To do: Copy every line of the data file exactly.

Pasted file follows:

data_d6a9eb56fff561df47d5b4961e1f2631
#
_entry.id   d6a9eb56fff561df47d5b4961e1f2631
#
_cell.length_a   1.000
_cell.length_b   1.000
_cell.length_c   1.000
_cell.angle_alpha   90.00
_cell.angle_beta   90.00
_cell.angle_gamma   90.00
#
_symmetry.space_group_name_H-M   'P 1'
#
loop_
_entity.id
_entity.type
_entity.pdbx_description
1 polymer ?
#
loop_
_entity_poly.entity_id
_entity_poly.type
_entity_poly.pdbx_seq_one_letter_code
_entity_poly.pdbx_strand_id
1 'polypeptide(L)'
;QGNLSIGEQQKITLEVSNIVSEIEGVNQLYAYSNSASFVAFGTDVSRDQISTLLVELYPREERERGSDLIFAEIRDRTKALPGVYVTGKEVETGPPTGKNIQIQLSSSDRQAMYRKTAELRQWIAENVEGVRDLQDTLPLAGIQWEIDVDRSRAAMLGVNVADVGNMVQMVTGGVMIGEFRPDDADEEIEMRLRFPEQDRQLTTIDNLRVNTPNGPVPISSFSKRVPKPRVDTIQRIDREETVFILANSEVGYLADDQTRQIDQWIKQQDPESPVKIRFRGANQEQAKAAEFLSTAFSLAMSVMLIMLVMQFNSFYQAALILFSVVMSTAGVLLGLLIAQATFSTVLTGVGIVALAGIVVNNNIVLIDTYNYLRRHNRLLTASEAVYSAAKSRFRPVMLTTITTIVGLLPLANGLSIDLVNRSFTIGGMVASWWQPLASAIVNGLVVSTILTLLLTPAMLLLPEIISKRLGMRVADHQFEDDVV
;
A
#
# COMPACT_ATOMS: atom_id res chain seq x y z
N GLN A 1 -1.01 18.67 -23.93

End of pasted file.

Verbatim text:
data_d6a9eb56fff561df47d5b4961e1f2631
#
_entry.id   d6a9eb56fff561df47d5b4961e1f2631
#
_cell.length_a   1.000
_cell.length_b   1.000
_cell.length_c   1.000
_cell.angle_alpha   90.00
_cell.angle_beta   90.00
_cell.angle_gamma   90.00
#
_symmetry.space_group_name_H-M   'P 1'
#
loop_
_entity.id
_entity.type
_entity.pdbx_description
1 polymer ?
#
loop_
_entity_poly.entity_id
_entity_poly.type
_entity_poly.pdbx_seq_one_letter_code
_entity_poly.pdbx_strand_id
1 'polypeptide(L)'
;QGNLSIGEQQKITLEVSNIVSEIEGVNQLYAYSNSASFVAFGTDVSRDQISTLLVELYPREERERGSDLIFAEIRDRTKALPGVYVTGKEVETGPPTGKNIQIQLSSSDRQAMYRKTAELRQWIAENVEGVRDLQDTLPLAGIQWEIDVDRSRAAMLGVNVADVGNMVQMVTGGVMIGEFRPDDADEEIEMRLRFPEQDRQLTTIDNLRVNTPNGPVPISSFSKRVPKPRVDTIQRIDREETVFILANSEVGYLADDQTRQIDQWIKQQDPESPVKIRFRGANQEQAKAAEFLSTAFSLAMSVMLIMLVMQFNSFYQAALILFSVVMSTAGVLLGLLIAQATFSTVLTGVGIVALAGIVVNNNIVLIDTYNYLRRHNRLLTASEAVYSAAKSRFRPVMLTTITTIVGLLPLANGLSIDLVNRSFTIGGMVASWWQPLASAIVNGLVVSTILTLLLTPAMLLLPEIISKRLGMRVADHQFEDDVV
;
A
#
# COMPACT_ATOMS: atom_id res chain seq x y z
N GLN A 1 -1.01 18.67 -23.93